A recent poll of 800 registered voters, commissioned by Transportation for America, illustrates that Americans want expanded transportation options and more walkable, bikeable communities. Yet the numbers also show that advocates have more work to do to secure funding for these improvements.
Here’s the good stuff:
- 82 percent of those surveyed responded that “the United States would benefit from an expanded and improved transportation system, such as rail and buses,” a majority view in every type of community: urban, suburban, small town and rural.
- 69 percent think their community would benefit from increased funding for transit, while just 30 precent disagree.
- Respondents also indicated that they felt the key to reducing congestion is not only improving public transportation, but also making it easier to walk and bike – rather than building more or expanding existing roads.
- Although a majority of respondents indicated that they would rather spend less time in their car, almost three-quarters suggested that they feel they “have no choice but to drive as much as” they do, as they are fixed in a public transportation catch-22.
- When it came to paying for these improvements, respondents estimated that to achieve these goals, public spending for public transportation should be doubled from current level.
When questions shifted to funding, however, 51 percent of those polled support or somewhat support a small increase in taxes or fees to raise funding to expand and improve public transportation; 3 percent are unsure, and 46 percent oppose or somewhat oppose raising taxes. On the “spend smarter not more” front, 58 percent support putting more of the current funding toward public transportation, while 35 percent think the current balance is fair, and 5 percent think less should go to transit.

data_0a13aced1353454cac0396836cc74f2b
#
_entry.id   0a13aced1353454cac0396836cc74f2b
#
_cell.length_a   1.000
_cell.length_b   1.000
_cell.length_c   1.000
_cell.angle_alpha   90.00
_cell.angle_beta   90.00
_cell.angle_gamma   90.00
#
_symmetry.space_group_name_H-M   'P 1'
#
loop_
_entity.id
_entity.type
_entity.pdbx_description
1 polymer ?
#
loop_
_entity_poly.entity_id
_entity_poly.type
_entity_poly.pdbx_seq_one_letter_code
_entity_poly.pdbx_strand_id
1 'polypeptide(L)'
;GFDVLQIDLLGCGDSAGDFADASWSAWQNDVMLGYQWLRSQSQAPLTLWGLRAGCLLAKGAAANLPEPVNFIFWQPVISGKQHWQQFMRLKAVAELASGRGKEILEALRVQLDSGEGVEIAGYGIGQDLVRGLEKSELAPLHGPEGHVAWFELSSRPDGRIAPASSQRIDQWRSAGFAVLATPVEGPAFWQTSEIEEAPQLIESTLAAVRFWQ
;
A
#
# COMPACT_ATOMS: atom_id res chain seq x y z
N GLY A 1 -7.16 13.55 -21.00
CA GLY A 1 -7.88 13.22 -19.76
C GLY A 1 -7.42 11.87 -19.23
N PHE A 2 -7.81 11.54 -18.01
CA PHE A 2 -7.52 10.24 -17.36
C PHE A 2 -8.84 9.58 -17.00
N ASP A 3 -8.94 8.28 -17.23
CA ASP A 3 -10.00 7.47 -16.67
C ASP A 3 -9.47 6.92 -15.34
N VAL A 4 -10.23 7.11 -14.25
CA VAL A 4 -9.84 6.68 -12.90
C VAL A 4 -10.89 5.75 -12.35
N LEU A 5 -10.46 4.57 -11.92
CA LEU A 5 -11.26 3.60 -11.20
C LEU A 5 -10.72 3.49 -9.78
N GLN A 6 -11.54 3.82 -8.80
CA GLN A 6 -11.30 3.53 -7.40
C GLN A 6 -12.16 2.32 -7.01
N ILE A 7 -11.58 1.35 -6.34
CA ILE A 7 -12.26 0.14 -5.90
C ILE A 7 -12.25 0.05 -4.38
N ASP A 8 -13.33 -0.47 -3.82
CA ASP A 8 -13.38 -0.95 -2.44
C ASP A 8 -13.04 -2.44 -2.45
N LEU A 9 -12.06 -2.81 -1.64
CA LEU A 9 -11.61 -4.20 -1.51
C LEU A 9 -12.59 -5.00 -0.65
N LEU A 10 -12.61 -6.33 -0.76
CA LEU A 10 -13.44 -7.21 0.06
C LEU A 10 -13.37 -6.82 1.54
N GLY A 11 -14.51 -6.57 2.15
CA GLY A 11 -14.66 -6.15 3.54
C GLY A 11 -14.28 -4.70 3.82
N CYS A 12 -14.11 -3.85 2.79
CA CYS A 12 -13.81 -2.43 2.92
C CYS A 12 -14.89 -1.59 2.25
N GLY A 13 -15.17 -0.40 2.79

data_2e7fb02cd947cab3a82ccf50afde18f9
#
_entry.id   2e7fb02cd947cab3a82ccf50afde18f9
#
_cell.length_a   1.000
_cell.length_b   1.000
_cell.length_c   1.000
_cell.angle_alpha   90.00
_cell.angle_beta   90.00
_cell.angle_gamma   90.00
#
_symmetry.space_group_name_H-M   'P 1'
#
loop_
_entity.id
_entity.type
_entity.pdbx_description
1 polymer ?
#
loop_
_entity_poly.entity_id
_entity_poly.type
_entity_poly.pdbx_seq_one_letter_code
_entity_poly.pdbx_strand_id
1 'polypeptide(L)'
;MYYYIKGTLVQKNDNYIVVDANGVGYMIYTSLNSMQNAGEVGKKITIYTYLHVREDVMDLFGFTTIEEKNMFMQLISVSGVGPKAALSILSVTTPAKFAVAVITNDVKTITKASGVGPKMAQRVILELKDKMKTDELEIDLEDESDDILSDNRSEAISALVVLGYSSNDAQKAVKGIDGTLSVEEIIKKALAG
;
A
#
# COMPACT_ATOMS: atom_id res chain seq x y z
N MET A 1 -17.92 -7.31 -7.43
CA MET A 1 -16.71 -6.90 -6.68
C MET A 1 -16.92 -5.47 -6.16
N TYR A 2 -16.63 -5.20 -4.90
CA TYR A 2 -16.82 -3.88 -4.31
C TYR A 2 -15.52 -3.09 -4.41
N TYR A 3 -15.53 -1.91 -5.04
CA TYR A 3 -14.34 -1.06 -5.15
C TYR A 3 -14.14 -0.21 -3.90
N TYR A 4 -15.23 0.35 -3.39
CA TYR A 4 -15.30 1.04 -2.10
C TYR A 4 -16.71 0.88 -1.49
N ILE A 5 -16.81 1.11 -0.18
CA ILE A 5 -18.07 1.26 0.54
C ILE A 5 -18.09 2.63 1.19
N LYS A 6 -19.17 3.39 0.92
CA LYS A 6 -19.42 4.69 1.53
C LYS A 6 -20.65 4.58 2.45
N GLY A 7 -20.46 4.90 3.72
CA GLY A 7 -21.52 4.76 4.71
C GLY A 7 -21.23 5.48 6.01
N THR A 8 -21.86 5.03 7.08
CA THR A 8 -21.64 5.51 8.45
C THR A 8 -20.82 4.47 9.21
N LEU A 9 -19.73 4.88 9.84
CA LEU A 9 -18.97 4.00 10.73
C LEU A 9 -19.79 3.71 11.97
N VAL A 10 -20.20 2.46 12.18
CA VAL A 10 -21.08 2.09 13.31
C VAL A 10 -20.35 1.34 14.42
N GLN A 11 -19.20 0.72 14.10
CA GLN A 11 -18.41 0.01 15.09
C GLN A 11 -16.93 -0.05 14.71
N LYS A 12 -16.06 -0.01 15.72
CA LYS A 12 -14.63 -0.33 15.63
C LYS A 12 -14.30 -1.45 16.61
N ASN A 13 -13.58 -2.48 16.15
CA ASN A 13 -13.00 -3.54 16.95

This paradox is playing out across the nation: Public transportation is seeing increasing levels of ridership, even as state and local governments are struggling to find funding for transit improvements and expansions to accommodate these growing numbers of riders.
The Obama administration will unveil its principles for the next federal surface transportation bill within the next two months. It is unknown whether these principles will contain recommendations for a revenue source to pay for the $500 billion multi-year program MPC and nationwide advocates including T4America support. A gasoline tax and a mileage tax increase have both been bandied about as possible sources of additional revenue; however, with limited public support, it would seem that both options fall flat. Indeed, as our nation’s transportation program becomes more multi-modal, as reflected in the preferences by the T4America respondents, it would seem that the idea of using the gas tax as a user fee for road construction is increasingly outdated.
What is certain is that meeting the growing demand for public transit, and walkable, bikeable communities will require both an unprecedented investment in our transportation program and smarter spending to achieve our overall goals.